09/26/2011 09:11 am ET Updated Jan 09, 2012

Zombie Economy Eating Our Brains

Even my handyman Ray -- a fine guy in every way, but no expert in high finance -- knows we're heading over a financial cliff. And the so-called giants bestride our economy have no better ideas of how to deal with that than Ray does.

The problems we face are immense, and deepening. There's probably no easy way out. Between a business sector on life support, a paralyzed political sector, a central bank out of tricks, enormous structural problems left unaddressed, and a building disaster in the Eurozone, it would take divine intervention to avoid a global downturn. And it's my guess that this one will make what we've been dealing with already look like a rehearsal.

I'm not alone, either. In a depressing interview published over the weekend on Bloomberg, Mohamed El-Erian, CEO of the world's largest bond fund, Pacific Investment Management, predicted the major economies will slow to a standstill next year. That's zero growth to you, meaning among other things no jobs growth.

El-Erian, who's been beating the drum about how things are bad and getting worse, points most alarmingly at the deteriorating Eurozone crisis. That festering sore is being worsened by a European Central Bank dithering about how to address the likely default of Greece -- not to mention Italy and Spain -- while conditions continue to decay. But things in this country hardly seem better.

Congress, for instance, is about to prove that Standard & Poor's was right when it downgraded our debt in August because, it said, we lack the political cohesion to address our financial problems; as you read this, Congress is bickering over a routine continuing resolution to fund the government through November that must be passed by Sept. 30th. And as it happens, S&P said it would downgrade us again if we didn't get our act together.

This is being played out against the backdrop of the deliberations of the supercommittee, born in the August debt ceiling crisis. The predictable stumbling block: taxes. The Republicans on the committee have all proclaimed they'll have none of them, meaning that for them, it's cut, or nothing. Democrats, meanwhile point out that when you can't pay your bills, you get a second job.

That august body, widely regarded as a mere sop to avoid an immediate US default -- even when it was formed -- is already showing disturbing signs it won't produce the necessary package to avoid 10 percent across-the-board budget cuts next year.

Hanging in the balance is only the future of the US economy, which won't get $217 billion in revenues -- 10 % of 2011's $2.17 trillion federal budget.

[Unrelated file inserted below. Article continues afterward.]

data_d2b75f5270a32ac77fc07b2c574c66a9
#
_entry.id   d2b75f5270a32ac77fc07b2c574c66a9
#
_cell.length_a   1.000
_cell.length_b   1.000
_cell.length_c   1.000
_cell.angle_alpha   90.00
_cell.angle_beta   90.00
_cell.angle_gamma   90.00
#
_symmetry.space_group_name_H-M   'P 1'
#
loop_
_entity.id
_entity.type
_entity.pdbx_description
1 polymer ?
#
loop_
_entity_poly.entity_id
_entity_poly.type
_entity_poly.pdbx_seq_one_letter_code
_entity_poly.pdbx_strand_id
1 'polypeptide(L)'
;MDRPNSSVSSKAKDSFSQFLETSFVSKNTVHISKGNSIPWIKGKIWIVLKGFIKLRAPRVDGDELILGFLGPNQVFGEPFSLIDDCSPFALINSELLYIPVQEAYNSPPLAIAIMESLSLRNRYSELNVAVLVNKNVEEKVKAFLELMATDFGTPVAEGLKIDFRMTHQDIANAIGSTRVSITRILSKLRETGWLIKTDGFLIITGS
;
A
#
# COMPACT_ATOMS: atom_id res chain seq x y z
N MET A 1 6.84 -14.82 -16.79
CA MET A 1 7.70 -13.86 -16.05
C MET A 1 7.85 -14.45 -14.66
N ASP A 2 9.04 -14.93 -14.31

What does that mean to you and me? In February, Goldman Sachs said a $50 billion cut in government spending would cut GDP growth by as much as 2 percent. That, against expectations of low-to-no growth anyway.

The only good news here: the country seems willing to blame the whole thing on the Tea Party -- driven by ideas right out of the John Birch Society playbook -- which has no idea of compromise on any subject, however small or crucial. The result is likely to be its demise, along, one hopes, with the hysterical, apocalyptic rhetoric that's been poisoning the body politic and preventing it from coming to grips with problems that affect all of us.

That's going to be small comfort, though, for a country that's been enduring two years of what's still being called the "Great Recession," and is about to face something worse. Obviously, things can't go on this way. But the country seems to have run out of ideas.

In this pass, we could do worse than remember Lincoln's 1862 Message to Congress, given as the nation was realizing it was looking at a long, bloody war for survival.

"The dogmas of the quiet past," wrote Lincoln, "are inadequate to the stormy present. The occasion is piled high with difficulty, and we must rise with the occasion. As our case is new, so we must think anew, and act anew. We must disenthrall ourselves, and then we shall save our country."

"Fellow-citizens, we cannot escape history," he continued. "We of this Congress and this administration, will be remembered in spite of ourselves. No personal significance, or insignificance, can spare one or another of us. The fiery trial through which we pass, will light us down, in honor or dishonor, to the latest generation."